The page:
“Historically, we used drumming planks in our longhouses, but they hadn’t been used since the early 1900s,” Miller said. “The children now learn how to drum on the plank together. It’s a way to transmit history.” One of Miller’s carved planks resides at Evergreen’s Longhouse.
Last year, Miller was one of three Native American artists in the state to receive a fellowship from Artist Trust, a Seattlebased foundation. In January, he presented an artist talk called, “stuxWa?scH3la, Keep the Knowledge and Memories of Our Ancestors Alive” at Evergreen’s Longhouse. He also recently received a national award from First Peoples Fund, an organization promoting Native American arts, recognizing him as an exceptional Native American artist “who embodies the collective spirit—that which manifests self-awareness and a sense of responsibility to sustain the cultural fabric of a community.”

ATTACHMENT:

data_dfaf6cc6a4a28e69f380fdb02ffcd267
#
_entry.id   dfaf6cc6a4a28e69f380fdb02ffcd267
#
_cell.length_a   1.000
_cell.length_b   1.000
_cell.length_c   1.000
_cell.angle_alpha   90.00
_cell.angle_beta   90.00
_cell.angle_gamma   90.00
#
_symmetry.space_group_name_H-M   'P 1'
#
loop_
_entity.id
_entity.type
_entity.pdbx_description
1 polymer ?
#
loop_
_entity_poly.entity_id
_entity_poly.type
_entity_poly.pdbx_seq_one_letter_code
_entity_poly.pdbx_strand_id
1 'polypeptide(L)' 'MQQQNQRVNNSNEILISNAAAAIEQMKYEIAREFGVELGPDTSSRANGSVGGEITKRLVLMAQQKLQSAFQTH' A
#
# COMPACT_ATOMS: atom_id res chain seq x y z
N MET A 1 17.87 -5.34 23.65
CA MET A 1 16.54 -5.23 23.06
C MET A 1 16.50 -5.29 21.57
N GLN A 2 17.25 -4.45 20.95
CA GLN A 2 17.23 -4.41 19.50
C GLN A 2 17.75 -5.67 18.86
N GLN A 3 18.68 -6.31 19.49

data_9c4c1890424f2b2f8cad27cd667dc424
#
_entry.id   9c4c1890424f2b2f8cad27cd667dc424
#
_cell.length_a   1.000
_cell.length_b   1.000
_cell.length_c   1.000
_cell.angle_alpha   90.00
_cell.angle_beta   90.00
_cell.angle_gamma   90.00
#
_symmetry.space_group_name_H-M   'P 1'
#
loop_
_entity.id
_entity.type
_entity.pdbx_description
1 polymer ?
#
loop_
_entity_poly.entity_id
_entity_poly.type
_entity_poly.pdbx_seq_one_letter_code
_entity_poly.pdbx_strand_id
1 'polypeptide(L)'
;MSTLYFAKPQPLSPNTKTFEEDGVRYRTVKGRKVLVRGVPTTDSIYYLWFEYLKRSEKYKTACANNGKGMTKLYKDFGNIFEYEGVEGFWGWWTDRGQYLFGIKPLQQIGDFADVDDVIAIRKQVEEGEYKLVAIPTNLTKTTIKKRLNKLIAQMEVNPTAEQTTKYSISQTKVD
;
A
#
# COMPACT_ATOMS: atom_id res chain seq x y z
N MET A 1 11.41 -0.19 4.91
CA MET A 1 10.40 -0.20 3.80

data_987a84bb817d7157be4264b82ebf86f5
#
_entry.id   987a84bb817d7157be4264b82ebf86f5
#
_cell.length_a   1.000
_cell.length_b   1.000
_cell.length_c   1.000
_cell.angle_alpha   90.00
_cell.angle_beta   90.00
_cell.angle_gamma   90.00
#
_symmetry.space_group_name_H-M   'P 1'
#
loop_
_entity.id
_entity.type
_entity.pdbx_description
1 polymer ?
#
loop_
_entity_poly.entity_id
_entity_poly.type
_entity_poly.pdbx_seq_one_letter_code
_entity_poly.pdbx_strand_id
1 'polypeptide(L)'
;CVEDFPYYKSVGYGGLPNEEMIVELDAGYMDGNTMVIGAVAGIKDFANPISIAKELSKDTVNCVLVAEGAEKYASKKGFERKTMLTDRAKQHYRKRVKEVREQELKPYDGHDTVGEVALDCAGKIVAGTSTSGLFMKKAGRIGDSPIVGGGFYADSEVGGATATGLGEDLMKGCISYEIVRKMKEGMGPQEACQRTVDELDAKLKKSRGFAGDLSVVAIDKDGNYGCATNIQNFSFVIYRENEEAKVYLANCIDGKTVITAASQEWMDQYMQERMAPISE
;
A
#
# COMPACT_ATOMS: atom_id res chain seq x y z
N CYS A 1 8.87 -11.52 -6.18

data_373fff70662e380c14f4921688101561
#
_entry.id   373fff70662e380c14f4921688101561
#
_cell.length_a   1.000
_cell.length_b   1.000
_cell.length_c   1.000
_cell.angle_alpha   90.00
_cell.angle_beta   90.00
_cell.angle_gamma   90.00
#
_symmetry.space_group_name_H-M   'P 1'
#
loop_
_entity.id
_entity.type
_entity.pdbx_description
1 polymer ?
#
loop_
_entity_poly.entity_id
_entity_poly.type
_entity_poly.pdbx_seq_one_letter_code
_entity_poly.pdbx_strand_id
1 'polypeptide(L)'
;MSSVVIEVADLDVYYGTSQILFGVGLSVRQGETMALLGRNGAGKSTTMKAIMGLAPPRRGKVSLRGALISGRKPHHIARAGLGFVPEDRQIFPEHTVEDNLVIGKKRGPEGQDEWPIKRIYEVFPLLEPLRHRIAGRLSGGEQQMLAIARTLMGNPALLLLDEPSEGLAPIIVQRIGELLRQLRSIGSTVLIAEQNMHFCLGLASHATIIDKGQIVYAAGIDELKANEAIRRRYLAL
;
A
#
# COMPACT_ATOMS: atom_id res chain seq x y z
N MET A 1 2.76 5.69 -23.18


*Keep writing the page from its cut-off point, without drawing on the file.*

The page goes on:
Working with children and their families, Miller draws on Skokomish cultural geography to give the children names connected to the villages where their families once lived and where their ancestors are buried. He also teaches them songs associated with traditional places, and instructs their parents to take the children to the sites so they can link their name with the site.
“Our oral tradition says the Creator made the world for the coming of humans,” said Miller. “He blew the breath of life into the land, and then created the people, blowing the breath of life into them to live in that particular place. When they are moved away from that place, they lose the breath of life. We all need the reassurance of knowing where we are in the landscape.”
Some of the old sites can’t be reached by canoe or on foot, because they are gone forever. Around 1900, a developer diked and plowed the area between the west and main channel at the mouth of the Skokomish River. Several plant species disappeared, including the sweetgrass used by the Skokomish for their basketry. Between 1926 and 1930, the city of Tacoma built two dams on the North Fork of the Skokomish River, increasing Tacoma’s electricity and creating Lake Cushman, while inundating a Skokomish summer village. Potlatch State Park on Highway 101 sits where the Skokomish winter village of Enetai once existed.